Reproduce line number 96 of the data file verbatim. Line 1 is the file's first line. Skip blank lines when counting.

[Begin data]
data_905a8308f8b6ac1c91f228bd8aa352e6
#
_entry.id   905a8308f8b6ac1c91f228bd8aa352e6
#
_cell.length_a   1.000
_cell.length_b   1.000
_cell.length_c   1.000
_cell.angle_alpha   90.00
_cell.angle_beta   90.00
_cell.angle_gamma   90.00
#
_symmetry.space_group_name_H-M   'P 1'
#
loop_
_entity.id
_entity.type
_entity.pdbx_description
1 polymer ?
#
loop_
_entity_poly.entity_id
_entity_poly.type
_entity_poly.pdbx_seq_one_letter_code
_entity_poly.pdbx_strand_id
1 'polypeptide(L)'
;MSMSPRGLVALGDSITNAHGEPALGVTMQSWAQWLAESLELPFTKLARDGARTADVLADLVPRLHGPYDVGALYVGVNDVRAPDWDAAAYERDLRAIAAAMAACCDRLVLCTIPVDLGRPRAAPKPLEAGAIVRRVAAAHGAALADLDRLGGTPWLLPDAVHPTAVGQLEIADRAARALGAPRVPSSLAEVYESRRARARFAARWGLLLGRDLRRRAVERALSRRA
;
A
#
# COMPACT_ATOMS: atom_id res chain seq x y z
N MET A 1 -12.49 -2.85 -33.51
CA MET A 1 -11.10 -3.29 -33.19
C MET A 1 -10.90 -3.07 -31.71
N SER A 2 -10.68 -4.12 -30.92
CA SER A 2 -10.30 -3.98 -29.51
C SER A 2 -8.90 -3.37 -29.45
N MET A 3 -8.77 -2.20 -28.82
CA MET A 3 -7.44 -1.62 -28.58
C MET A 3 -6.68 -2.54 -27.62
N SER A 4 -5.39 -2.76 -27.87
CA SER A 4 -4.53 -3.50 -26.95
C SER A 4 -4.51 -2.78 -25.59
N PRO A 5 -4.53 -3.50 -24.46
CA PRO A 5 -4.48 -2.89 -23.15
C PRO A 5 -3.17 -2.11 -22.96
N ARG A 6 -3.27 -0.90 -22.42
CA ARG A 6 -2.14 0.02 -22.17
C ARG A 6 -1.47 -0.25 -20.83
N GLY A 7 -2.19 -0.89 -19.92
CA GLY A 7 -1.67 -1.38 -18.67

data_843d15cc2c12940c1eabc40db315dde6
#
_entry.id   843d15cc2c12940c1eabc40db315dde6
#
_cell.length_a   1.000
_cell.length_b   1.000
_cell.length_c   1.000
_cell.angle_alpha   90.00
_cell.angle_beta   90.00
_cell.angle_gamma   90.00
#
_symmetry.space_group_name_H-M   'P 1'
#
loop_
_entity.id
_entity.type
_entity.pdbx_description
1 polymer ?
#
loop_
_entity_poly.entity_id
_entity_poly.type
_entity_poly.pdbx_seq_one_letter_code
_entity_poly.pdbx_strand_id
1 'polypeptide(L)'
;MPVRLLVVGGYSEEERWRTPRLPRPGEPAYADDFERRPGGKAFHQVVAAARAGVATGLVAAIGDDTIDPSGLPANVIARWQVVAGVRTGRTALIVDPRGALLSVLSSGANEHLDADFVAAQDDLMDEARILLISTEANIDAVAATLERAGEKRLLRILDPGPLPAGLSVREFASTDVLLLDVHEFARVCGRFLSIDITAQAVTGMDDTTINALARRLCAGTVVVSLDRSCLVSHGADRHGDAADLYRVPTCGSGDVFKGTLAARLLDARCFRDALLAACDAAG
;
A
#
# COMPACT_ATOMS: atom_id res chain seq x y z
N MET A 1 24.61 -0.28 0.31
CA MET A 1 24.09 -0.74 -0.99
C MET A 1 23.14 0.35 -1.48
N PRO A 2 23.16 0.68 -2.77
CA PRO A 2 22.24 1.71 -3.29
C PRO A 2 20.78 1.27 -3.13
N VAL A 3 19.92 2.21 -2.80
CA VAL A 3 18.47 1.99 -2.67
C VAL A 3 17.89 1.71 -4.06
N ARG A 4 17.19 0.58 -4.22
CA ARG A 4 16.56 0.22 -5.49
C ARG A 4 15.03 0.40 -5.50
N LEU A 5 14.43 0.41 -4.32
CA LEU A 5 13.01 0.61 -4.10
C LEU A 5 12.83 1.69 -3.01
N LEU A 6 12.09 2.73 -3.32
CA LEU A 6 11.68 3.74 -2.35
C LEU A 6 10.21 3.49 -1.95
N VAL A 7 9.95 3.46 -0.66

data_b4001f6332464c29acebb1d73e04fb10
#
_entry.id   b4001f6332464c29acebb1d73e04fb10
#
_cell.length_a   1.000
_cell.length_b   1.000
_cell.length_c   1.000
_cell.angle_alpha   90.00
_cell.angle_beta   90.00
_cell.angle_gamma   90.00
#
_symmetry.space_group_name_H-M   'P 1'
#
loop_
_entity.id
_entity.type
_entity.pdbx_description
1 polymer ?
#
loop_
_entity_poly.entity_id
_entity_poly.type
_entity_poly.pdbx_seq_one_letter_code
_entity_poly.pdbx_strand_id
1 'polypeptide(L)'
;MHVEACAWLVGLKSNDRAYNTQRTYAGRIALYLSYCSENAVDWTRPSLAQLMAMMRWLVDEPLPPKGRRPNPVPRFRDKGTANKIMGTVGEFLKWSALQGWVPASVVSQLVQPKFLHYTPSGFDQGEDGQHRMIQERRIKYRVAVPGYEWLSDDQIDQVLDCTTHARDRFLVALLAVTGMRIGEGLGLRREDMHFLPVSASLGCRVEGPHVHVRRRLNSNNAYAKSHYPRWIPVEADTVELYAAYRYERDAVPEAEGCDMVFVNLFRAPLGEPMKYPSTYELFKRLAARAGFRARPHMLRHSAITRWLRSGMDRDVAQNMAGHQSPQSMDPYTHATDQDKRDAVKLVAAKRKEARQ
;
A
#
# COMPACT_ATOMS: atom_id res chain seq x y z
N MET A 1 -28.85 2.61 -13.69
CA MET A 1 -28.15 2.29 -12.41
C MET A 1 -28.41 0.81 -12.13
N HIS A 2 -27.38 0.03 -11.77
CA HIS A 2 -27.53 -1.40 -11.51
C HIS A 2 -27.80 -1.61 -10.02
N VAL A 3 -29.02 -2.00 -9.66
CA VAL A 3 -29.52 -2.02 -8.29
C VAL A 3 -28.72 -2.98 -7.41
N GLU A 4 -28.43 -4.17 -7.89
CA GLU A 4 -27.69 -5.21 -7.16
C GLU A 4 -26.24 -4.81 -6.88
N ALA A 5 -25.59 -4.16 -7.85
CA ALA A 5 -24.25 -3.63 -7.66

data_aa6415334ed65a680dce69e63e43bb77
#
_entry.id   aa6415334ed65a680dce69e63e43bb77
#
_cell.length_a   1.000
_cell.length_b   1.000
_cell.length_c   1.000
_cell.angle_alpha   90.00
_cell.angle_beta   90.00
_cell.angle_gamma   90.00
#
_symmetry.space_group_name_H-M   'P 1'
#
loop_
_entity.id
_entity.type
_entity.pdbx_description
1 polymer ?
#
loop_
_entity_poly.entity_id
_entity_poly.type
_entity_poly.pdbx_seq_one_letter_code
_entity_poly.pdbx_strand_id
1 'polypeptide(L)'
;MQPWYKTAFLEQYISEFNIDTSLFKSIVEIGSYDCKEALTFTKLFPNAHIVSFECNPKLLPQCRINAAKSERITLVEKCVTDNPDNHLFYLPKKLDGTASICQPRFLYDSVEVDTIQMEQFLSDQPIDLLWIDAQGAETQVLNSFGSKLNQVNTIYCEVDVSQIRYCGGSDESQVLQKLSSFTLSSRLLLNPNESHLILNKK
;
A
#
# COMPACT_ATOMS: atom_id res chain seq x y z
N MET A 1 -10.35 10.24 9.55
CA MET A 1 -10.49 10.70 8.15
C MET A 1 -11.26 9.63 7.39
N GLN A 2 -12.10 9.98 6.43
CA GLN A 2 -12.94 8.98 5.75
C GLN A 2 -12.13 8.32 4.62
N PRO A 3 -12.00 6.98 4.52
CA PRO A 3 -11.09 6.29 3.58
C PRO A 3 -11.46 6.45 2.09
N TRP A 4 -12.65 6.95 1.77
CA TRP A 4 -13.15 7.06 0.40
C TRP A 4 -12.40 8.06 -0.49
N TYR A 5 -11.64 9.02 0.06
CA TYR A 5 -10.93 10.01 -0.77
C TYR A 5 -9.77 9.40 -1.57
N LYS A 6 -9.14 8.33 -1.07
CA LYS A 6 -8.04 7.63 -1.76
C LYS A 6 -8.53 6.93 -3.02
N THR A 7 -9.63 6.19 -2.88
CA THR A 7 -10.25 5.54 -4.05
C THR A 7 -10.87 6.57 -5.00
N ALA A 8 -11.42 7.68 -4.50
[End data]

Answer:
N LEU A 6 12.09 2.73 -3.32